Listed litigation funders have distanced themselves from Burford Capital today, after a short seller attack yesterday sent Burford’s shares on a rollercoaster ride.
Manolete Partners and Litigation Capital Management (LCM) today pointed out how their models differ to Burford’s after their shares fell steeply yesterday in reaction to the short-seller attack on Burford.
Activist Muddy Waters yesterday criticised the accounting practices used by Burford to value its litigation cases, which it says it is “aggressively marking” – something that Burford denied.
Manolete chief executive Steve Cooklin told City A.M. “Their’s [Burford’s model] is James Bond, ours is Play School compared to them.”
Manolete’s shares fell 16 per cent to 410p yesterday before rebounding 11 per cent to 457p today.
LCM’s share fell five per cent to 77p yesterday before rebounding nearly 19 per cent to 91p today.
Shares in listed law firm Rosenblatt, which has a litigation funding arm, were also hit yesterday, falling nearly eight per cent to 82p, before bouncing back nearly seven per cent to 87p today.
Research analysts at broker Arden Partners said: “Its been a sensationalist piece of news in a quiet market and, as a result, several sector stocks have been wrongly impacted despite having highly differentiated business models.”
Manolete buys insolvency cases from insolvency practitioners and then pursues the claims itself, largely aiming to achieve a settlement.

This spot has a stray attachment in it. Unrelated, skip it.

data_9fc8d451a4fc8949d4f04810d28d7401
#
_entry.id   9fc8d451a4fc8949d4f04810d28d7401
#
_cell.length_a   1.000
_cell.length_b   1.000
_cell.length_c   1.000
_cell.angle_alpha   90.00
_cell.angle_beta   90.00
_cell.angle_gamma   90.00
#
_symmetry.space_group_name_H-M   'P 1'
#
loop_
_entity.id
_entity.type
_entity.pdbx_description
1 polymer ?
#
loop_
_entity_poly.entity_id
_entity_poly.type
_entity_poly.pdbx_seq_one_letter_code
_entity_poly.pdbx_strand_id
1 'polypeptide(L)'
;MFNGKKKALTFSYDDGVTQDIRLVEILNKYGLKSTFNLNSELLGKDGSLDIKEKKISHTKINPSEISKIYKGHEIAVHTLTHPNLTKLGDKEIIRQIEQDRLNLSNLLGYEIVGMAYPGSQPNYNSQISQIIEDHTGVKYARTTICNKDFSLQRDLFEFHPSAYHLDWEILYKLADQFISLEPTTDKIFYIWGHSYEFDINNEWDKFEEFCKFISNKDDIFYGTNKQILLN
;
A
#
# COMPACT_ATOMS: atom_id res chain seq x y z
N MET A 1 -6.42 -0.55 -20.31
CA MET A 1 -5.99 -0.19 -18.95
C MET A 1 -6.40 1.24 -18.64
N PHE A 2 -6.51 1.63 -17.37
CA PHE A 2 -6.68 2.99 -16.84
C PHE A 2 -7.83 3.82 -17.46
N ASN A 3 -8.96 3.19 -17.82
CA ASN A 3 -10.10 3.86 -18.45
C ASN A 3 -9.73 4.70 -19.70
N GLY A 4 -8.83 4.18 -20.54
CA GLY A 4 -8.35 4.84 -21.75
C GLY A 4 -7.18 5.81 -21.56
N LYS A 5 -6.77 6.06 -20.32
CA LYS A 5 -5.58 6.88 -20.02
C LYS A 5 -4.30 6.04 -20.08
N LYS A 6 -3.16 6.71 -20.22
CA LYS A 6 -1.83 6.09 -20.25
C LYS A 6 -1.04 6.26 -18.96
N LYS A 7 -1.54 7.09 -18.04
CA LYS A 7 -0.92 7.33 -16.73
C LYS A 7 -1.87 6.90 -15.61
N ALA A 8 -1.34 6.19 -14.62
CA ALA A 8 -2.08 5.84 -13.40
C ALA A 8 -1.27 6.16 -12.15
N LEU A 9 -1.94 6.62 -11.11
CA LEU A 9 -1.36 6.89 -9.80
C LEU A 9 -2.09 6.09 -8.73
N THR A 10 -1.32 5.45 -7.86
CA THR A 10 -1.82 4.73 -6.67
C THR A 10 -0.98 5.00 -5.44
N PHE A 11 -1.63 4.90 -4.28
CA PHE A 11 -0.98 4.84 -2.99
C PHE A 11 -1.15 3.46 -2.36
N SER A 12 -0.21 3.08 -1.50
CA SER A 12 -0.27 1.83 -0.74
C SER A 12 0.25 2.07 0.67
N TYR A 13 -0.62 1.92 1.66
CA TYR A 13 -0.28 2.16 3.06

Cooklin said: “It is all very plain, vanilla stuff, not this esoteric stuff in Argentina and backing divorcees against Russian oligarchs like Burford.”
Manolete – like Burford – uses fair value accounting, where unrealised gains are included in its accounts, but Cooklin said the short turnaround time of Manolete’s cases meant that the criticisms levelled at Burford for the opacity of its accounts, did not apply to Manolete.
“When we get to year-end we have got about 50 cases open, but they are closing on average in eight-to-nine months, so by the time the audit is signed off three months later most of those cases have finished and we know what has happened. Burford gets to its year end and the case has another four-to-five years to run, it is completely different.”
LCM, which like Burford finances major pieces of litigation as well as financing portfolios of cases for companies and law firms, said that it did not use fair value accounting for its cases.
LCM’s chief executive Patrick Moloney said: “LCM has consistently prepared its accounts and its return metrics on a conservative cash accounting basis. There is no fair value accounting in our numbers. We are committed to providing investors with the disclosure and transparency needed to assess the underlying basis of our returns and performance.”
Australian-listed litigation funder IMF Bentham, which has a significant London operation, also defended its approach today.
IMF stressed the strength of its balance sheet and said it “does not record any unrealised gains attributable to market value adjustments of its litigation assets”.
Its shares fell 10 per cent yesterday from 335 Australian cents to 300 Australian cents, before rallying to 327 Australian cents today.
Rosenblatt declined to comment.